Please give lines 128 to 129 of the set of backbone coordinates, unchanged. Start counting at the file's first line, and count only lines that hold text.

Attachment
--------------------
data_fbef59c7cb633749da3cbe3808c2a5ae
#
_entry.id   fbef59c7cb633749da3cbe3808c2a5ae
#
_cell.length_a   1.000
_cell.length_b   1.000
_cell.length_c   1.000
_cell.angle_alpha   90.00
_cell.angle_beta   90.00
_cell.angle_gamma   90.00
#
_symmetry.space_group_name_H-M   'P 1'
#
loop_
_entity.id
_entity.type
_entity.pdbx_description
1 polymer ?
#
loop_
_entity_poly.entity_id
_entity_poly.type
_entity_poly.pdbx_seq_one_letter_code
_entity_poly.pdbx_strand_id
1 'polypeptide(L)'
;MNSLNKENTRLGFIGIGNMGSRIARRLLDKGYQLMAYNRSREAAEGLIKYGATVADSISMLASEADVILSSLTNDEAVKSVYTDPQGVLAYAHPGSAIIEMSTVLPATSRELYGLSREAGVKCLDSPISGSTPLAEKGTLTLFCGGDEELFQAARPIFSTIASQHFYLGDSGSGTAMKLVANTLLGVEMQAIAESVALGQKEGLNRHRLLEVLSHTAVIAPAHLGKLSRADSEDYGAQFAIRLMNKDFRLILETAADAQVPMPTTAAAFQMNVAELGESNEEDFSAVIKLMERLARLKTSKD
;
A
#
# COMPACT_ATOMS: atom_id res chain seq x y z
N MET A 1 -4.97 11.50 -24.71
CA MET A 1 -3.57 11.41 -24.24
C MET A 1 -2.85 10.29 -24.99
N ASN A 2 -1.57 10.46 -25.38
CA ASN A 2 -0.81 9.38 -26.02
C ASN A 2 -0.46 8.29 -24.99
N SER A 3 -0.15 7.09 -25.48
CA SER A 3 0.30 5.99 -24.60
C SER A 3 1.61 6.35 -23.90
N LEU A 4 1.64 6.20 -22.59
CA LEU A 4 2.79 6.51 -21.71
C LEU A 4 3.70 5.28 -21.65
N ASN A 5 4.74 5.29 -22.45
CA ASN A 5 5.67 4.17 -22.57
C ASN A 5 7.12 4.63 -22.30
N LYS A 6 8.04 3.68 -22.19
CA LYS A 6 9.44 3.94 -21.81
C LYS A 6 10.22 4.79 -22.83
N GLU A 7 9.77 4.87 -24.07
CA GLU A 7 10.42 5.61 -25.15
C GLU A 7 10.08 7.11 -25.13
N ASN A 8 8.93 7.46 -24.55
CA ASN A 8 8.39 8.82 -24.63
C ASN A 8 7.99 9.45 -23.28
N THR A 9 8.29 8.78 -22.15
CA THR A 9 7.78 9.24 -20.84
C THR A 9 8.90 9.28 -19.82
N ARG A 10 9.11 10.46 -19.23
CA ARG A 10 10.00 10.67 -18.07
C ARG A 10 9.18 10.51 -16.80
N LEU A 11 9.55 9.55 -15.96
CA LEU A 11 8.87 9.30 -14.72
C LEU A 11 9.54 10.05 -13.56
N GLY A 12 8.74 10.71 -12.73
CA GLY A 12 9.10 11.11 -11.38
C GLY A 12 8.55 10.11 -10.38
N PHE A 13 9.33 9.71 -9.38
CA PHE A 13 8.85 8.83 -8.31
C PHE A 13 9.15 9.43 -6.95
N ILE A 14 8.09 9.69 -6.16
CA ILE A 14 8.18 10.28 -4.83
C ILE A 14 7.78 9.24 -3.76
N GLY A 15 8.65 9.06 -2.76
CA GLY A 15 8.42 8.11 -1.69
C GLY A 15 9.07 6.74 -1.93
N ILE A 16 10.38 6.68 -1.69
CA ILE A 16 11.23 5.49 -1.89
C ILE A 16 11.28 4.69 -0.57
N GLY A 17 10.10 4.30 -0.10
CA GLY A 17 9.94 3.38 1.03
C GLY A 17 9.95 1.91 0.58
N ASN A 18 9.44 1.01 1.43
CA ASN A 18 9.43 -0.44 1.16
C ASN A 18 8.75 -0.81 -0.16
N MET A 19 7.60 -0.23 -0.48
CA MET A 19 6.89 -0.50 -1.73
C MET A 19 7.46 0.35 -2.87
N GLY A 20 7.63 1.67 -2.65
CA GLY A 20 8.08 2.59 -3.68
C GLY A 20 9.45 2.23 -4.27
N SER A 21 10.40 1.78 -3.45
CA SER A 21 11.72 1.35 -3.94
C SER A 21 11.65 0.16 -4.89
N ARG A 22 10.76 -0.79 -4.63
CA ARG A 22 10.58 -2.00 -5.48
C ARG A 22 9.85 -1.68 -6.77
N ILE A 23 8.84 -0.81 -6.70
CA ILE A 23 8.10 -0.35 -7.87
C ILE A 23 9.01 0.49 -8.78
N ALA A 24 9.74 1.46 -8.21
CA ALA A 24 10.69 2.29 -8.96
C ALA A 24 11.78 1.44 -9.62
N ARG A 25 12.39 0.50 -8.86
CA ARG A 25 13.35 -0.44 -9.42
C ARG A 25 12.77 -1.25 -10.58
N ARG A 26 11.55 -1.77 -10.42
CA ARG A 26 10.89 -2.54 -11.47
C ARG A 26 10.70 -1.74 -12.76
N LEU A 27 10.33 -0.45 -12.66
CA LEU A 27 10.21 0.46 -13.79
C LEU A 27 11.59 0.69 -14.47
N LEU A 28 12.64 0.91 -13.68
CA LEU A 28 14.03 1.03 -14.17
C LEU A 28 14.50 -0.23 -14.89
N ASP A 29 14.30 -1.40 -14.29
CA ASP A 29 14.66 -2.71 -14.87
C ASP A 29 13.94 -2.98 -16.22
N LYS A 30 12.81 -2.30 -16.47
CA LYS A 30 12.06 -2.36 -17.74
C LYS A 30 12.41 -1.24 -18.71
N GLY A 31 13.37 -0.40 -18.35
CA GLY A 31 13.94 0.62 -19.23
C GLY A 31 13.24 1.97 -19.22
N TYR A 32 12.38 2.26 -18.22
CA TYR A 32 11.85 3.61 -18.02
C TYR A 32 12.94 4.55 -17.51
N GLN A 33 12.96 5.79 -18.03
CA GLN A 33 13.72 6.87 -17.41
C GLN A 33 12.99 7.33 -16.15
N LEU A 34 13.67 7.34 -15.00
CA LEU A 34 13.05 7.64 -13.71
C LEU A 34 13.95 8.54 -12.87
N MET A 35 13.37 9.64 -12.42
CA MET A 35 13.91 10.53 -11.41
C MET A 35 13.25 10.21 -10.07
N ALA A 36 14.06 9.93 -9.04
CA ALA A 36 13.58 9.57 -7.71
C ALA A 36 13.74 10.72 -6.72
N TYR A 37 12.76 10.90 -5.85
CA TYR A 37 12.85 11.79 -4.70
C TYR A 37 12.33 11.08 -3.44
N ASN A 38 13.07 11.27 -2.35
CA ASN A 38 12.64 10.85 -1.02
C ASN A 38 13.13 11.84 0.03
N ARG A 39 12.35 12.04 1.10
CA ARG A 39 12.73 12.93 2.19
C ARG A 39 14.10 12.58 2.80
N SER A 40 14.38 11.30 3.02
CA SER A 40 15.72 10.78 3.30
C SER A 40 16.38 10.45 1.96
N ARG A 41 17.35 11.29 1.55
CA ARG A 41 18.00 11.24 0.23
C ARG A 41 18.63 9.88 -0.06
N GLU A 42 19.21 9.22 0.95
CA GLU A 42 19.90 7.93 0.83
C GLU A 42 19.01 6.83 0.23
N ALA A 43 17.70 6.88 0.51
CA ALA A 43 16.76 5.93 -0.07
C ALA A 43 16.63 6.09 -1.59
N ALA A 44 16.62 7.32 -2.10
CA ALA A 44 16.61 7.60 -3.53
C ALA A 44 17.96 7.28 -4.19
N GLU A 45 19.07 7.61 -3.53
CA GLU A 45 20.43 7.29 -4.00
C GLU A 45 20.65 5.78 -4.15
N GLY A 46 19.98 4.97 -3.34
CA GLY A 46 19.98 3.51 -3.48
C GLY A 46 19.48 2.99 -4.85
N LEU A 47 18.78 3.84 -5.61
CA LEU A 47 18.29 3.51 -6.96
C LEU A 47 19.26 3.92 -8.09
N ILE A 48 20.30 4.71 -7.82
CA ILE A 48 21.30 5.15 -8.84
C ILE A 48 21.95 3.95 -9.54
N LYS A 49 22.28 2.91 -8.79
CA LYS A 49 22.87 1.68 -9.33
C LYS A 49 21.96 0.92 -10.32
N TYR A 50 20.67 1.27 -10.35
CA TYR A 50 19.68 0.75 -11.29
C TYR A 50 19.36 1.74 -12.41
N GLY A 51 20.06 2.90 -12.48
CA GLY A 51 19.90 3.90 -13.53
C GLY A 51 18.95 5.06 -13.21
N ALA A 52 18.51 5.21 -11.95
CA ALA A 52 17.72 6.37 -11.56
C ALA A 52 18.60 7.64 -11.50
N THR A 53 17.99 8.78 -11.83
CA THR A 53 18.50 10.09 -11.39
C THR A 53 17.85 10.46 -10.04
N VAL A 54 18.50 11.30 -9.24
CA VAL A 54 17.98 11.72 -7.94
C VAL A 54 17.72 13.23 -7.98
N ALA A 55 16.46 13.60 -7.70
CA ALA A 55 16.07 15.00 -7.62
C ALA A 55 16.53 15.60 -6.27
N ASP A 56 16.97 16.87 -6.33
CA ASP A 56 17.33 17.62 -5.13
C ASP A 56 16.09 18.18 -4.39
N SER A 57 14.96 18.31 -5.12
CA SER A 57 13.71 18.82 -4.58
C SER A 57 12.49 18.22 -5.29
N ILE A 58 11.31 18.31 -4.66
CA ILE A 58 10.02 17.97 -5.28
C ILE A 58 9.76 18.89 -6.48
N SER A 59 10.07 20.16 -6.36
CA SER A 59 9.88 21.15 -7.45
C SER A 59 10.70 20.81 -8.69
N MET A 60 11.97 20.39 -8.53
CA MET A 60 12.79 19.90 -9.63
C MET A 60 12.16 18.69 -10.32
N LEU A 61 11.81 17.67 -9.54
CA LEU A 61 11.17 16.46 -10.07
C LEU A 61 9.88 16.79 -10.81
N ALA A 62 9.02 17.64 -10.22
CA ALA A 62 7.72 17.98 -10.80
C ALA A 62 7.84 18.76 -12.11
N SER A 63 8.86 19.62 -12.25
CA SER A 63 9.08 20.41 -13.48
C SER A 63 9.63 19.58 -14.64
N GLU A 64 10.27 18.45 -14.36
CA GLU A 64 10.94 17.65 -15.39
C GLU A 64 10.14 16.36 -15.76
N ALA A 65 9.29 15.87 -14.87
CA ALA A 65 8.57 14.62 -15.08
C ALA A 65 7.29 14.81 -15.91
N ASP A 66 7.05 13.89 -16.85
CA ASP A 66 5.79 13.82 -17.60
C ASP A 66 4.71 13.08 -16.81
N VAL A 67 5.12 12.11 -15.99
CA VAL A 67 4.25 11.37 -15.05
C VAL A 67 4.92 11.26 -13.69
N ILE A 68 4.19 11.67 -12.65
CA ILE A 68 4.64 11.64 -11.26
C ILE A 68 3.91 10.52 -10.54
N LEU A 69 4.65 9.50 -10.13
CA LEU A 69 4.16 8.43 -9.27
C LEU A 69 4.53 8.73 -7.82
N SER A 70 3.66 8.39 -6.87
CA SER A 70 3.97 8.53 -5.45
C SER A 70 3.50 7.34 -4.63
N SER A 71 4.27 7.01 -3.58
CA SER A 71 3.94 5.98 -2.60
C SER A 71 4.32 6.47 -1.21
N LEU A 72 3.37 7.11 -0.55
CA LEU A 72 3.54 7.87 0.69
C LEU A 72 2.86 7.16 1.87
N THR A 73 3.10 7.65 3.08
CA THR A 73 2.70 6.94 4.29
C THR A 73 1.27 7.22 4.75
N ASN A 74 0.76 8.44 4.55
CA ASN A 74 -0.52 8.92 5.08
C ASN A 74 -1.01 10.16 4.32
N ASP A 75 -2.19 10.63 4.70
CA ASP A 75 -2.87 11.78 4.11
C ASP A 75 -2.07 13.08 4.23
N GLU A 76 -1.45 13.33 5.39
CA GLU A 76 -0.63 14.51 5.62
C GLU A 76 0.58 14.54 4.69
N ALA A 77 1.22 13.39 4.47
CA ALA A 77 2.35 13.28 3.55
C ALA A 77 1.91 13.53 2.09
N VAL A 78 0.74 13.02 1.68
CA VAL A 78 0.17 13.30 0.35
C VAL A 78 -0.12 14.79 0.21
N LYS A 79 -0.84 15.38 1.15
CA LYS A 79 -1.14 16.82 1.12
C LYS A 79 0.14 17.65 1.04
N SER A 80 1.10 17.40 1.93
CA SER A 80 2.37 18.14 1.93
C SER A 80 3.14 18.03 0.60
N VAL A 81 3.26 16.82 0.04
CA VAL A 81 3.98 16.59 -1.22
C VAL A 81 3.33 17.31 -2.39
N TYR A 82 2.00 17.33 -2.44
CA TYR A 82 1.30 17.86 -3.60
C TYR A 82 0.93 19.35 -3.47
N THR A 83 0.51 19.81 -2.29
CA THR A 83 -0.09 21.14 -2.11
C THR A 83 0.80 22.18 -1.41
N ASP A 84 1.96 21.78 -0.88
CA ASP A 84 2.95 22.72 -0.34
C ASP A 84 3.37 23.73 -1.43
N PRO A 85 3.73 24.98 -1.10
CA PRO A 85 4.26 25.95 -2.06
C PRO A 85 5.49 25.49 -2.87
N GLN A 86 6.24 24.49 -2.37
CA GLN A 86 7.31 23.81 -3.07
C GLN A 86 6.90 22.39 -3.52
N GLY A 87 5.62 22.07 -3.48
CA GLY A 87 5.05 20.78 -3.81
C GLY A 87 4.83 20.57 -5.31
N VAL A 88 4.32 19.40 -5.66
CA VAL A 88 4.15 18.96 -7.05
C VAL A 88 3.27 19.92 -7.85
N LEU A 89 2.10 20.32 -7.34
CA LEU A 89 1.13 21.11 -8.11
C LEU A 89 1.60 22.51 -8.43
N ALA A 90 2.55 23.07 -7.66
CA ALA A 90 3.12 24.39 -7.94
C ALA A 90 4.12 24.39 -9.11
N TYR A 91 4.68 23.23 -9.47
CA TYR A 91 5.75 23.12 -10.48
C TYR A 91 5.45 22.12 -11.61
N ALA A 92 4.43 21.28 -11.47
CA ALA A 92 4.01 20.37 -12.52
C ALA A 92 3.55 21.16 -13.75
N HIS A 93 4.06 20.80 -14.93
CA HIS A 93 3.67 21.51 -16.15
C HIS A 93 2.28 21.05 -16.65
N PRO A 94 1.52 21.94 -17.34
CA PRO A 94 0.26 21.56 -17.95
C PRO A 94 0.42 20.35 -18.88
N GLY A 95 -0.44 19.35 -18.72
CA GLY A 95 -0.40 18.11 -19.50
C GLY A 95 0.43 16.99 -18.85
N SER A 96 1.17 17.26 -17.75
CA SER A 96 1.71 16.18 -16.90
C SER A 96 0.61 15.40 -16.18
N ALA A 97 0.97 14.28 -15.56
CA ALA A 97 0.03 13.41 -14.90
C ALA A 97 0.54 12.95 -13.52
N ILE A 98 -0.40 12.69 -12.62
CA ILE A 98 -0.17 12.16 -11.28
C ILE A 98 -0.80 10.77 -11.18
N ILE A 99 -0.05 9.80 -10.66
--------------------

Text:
CA GLN A 33 13.72 6.87 -17.41
C GLN A 33 12.99 7.33 -16.15